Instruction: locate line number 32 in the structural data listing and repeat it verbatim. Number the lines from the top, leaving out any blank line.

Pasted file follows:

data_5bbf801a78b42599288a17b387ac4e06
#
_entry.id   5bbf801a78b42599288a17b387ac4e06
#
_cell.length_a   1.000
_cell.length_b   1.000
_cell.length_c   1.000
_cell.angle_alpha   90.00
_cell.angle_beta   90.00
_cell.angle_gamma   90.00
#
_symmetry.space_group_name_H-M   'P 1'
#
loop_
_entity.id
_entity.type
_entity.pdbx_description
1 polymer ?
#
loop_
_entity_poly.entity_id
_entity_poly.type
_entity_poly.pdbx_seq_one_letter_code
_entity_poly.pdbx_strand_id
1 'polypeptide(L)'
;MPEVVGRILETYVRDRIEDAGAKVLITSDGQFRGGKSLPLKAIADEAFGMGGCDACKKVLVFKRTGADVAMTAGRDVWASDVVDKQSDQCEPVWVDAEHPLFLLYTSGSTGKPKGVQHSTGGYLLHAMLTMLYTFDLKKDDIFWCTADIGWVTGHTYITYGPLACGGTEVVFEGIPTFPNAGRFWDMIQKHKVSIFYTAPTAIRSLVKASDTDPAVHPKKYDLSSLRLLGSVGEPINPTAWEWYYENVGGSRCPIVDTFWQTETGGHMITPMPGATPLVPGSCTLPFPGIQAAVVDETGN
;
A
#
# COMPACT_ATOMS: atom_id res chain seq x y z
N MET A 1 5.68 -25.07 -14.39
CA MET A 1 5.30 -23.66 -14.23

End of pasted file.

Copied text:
CA MET A 1 5.30 -23.66 -14.23